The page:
The Noble Art of Treachery

two white and black chess knights facing each other on chess board
Photo by Syed Hasan Mehdi on


The Noble Art of Treachery

To defeat one’s mortal enemy,
Approach him as a friend
And speak the honeyed words of peace
And fawn and twist and bend.
In time, once his guard is down
And slower to defend,
Then draw him even closer still
With bridges on the mend.

Confuse with favoured trading rights,
And treaties by the tome,
And offer cunning compromise
Beneath his pleasure dome
By breaking bread instead of bones,
And quoting “when in Rome…”,
And beating ploughshares from your swords
To bring his harvest home.

And waiting for the trap to spring,
He will not understand
You sprung it years ago, back when
You shook him by the hand –
And now he’s caged by friendship
With no anger to command,
As your lovers take his city
And your children work his land.

But best of all, he cannot strike you back,
He is too late –
For now his precious kin are settled
All throughout your state –
For he has also conquered
When he opened up his gate,
And now can only sit and watch
His people grow-up great.




zoners still believe this



We don’t need Misgavige, see,
To run our audits, rig our fates –
We’re moving up the bridge all by ourselves.
We needn’t wait till OT3
To learn of Xenu’s DC8s,
Now Teegeeack’s escaped your secret shelves.

We’re the methadone to their crack,
The thirteenth sign to their zodiac,
With a finger-wag to psychiatry,
And a less-homophobic piety –
We’re still in the zone, but at least the zone is free.

We’ve shed your cult, we’ve sunk your navy,
Quit your billion-years a slave,
Although we all think LRH is swell.
Yet still the core is true, unbeaten –
Still believe in body thetans,
Just like baptists still believe in Hell.

With solar-powered e-psych probes,
We’re the white-shirt face to their cult-black robes,
Lightly tutting at the SPs,
But never disconnection, please !
We’re an altogether healthier paranoia, with no fees.



The High Cost of Living

why isn't it on the bumper


The High Cost of Living

Diesel-hungry four-by-fours,
Draft-dodgers dodging wars,
Betting on the football scores –
Well, that’s the price of freedom.

Christmas Cards on sale in June,
TV news all afternoon,
And folks who claim we faked the Moon –
Cos that’s the price of freedom.

Despots have it easy,
They can do away with clutter –
But me, I’ll take the messiness
Of ev’ry geek and nutter.
So tune them in or tune them out,
But never for a second doubt
That we can ever do without.

Sticky kids on talent shows,
Tattooed arm and studded nose,
Neighbours’ hedges come to blows,
And that’s the price of freedom.

Metric units here and there,
And lots of artificial hair –
It isn’t always right and fair,
But that’s the price of freedom.

Dreamers have it easy,
They can make the world anew –
But me, I’ll take the old one
Cos it’s here and now and true.
So make it sweat or make it blink,
But never for a second think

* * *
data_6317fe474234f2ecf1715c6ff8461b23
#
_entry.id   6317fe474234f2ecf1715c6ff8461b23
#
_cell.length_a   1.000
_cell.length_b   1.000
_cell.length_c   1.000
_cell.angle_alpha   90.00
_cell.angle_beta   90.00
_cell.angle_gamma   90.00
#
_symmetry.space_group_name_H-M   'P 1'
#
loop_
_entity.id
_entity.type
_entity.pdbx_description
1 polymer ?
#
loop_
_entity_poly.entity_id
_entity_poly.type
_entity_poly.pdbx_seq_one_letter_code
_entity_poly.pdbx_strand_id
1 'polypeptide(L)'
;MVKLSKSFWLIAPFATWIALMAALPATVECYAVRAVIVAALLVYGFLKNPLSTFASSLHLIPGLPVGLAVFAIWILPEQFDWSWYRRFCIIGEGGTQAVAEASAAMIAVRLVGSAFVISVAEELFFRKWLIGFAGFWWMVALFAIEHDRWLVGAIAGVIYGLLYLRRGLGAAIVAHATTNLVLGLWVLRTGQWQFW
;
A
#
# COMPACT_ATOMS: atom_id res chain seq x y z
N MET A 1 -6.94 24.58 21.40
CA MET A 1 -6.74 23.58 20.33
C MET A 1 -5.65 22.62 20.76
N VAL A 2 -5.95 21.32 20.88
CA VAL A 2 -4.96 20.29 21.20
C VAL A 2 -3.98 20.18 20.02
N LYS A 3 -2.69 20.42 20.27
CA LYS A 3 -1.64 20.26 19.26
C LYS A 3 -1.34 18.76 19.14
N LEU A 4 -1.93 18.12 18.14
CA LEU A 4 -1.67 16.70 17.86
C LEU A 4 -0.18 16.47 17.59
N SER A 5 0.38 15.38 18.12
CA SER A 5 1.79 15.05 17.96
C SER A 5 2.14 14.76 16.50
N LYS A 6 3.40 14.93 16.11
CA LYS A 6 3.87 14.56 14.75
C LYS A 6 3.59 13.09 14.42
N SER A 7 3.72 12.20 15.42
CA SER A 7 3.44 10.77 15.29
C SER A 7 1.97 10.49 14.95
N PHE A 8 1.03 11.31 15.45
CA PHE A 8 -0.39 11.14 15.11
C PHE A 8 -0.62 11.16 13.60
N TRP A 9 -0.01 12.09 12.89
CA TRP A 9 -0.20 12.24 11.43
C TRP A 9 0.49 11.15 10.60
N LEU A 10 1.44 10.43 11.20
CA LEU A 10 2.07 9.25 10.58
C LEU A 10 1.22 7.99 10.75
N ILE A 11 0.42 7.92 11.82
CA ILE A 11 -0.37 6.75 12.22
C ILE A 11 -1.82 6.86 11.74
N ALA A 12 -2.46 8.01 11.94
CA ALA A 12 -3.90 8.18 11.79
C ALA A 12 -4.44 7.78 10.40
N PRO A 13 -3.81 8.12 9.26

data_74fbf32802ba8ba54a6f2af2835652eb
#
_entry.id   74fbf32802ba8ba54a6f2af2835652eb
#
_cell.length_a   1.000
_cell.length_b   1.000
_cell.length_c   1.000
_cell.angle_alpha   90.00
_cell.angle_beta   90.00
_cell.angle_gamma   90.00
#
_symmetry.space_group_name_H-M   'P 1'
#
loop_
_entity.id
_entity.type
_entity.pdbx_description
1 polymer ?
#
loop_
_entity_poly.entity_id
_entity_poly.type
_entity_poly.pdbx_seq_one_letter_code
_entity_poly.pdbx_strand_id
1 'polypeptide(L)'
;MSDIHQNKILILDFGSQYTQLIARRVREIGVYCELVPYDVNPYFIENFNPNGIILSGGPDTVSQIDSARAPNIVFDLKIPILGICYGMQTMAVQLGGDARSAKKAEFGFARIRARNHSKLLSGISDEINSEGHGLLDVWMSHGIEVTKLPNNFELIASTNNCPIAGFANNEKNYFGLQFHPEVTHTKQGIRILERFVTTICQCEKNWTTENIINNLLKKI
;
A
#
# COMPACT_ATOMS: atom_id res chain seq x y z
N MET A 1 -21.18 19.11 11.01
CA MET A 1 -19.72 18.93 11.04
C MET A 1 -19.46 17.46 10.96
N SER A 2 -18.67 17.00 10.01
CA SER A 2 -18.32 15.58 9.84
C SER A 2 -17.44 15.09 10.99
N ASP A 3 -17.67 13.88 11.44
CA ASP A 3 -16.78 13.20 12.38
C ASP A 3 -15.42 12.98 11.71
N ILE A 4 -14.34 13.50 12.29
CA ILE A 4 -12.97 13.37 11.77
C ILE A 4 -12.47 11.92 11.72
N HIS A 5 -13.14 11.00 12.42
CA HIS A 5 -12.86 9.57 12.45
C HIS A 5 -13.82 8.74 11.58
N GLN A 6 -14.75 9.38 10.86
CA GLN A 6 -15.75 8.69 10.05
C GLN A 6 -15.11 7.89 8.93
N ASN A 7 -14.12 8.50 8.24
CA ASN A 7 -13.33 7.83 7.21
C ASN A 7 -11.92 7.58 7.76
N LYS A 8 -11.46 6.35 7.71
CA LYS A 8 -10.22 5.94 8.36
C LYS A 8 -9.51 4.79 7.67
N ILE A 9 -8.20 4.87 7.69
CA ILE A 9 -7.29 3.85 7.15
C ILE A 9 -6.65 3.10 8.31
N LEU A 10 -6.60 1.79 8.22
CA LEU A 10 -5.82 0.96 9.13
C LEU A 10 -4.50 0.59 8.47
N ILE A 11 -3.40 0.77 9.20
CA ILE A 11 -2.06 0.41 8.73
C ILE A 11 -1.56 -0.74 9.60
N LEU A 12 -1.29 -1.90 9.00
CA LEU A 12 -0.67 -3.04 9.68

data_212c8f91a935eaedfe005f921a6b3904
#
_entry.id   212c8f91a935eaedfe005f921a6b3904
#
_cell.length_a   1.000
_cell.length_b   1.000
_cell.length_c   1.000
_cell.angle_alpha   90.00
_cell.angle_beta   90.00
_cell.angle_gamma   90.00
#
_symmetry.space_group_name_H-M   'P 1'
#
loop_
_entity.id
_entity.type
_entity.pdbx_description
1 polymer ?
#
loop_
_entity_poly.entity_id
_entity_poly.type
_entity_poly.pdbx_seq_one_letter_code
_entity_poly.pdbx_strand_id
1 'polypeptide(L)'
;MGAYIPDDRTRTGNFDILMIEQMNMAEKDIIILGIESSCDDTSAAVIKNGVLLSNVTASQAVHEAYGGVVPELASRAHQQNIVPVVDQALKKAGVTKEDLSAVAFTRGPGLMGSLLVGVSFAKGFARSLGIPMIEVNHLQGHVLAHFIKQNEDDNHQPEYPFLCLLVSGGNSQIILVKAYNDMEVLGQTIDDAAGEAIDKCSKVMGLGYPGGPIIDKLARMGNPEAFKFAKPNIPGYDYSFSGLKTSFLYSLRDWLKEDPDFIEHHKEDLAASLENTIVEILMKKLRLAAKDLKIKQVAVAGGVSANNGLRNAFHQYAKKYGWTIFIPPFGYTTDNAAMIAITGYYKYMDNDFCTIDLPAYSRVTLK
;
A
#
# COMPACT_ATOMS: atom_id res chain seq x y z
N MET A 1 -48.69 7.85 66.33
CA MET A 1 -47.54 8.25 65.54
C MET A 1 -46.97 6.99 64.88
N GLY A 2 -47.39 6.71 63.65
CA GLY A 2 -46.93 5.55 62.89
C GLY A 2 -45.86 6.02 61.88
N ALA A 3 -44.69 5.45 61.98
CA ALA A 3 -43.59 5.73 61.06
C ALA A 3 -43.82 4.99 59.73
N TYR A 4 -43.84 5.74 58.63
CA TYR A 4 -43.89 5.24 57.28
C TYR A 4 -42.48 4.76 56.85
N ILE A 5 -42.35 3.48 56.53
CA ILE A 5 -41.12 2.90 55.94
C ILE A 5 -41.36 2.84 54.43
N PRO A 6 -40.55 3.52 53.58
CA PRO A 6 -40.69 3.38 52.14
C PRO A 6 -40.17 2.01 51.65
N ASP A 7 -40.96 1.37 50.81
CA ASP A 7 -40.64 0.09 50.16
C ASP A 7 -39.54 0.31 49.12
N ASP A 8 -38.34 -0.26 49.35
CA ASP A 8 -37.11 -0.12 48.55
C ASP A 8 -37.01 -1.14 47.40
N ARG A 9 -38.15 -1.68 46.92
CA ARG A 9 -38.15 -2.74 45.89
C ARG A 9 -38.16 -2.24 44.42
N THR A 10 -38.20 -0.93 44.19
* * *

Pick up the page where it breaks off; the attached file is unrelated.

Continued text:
That freedom is just pen and ink.



Big Charters



Big Charters

Thirteen copies were written, at least,
And probably many more –
All passed from bishop to sheriff to lord,
And pinned-up, read, and, finally, stored,
Then rotted or burned or thoroughly creased,
Until we were left with four.

But then, for many centuries,
Their words were out-of-date –
Their scutages and fishing-weirs
Belonged to long-forgotten years,
And busy parli’mentaries
Have moved on the debate.

Their Latin text is cramped and clipped,
With not an inch to spare.
And just like half the baron knights,
We cannot even read the rights
We’re gifted by this foreign script –
We have to trust they’re there.

But so what if the parchments fade ?
They’re passing, mortal things –
It ain’t the laws that they imparted,
But the movement that they started –
In their image we are made,
Who bow to laws, not kings.



Clause 50



Clause 50

“We will remove entirely the kinsmen of Gerard d’Athée from their bailiwicks, so that in future they may hold no bailiwick in England.  We will remove from the kingdom all foreign knights who have come to the detriment of the kingdom.”
                                                                                                                               – Magna Carta, 1215

English rights for English barons:
That was the cry at liberty’s birth –
And though they’d gag at the thought, would the barons,
Their rights would trickle down to the serfs.
Slowly, slowly, and bloody hard-won,
Till the days of the tyrant-kings were done.

But nothing but exile for Gerard d’Athée,
Farewell to Engelard, can’t let you stay,
Goodbye to Guy, and to Guy, too-da-loo,
Au revoir, Peter, and Andrew, adieu,
And Geoffrey and Geoffrey, you’re fate is the same:
Deported by charter in liberty’s name.
And Philip (and brothers), return to your sires,
Ex-Sheriff of Derby- and Nottingham- shires,

So there it was: the English disease:
Scraping-up some scapegoats for their sleeping in our bed.
But never for a moment did we get up off our knees
To kick out at the barons – so we kicked the French instead.
This lack of disquiet from locals is telling:
Just tugging at forelocks instead of rebelling.

But surely things have improved ?
It isn’t as though the world hasn’t moved:
It started a wave that has kept rolling on,
So we’ve far more rights now than had even King John.
But all the un-English may find us less caring,
For English-born freedoms were not made for sharing.
So tell, Magna Carta: just what are you for ?,
But a thing to suspend when we’re neck-deep in war.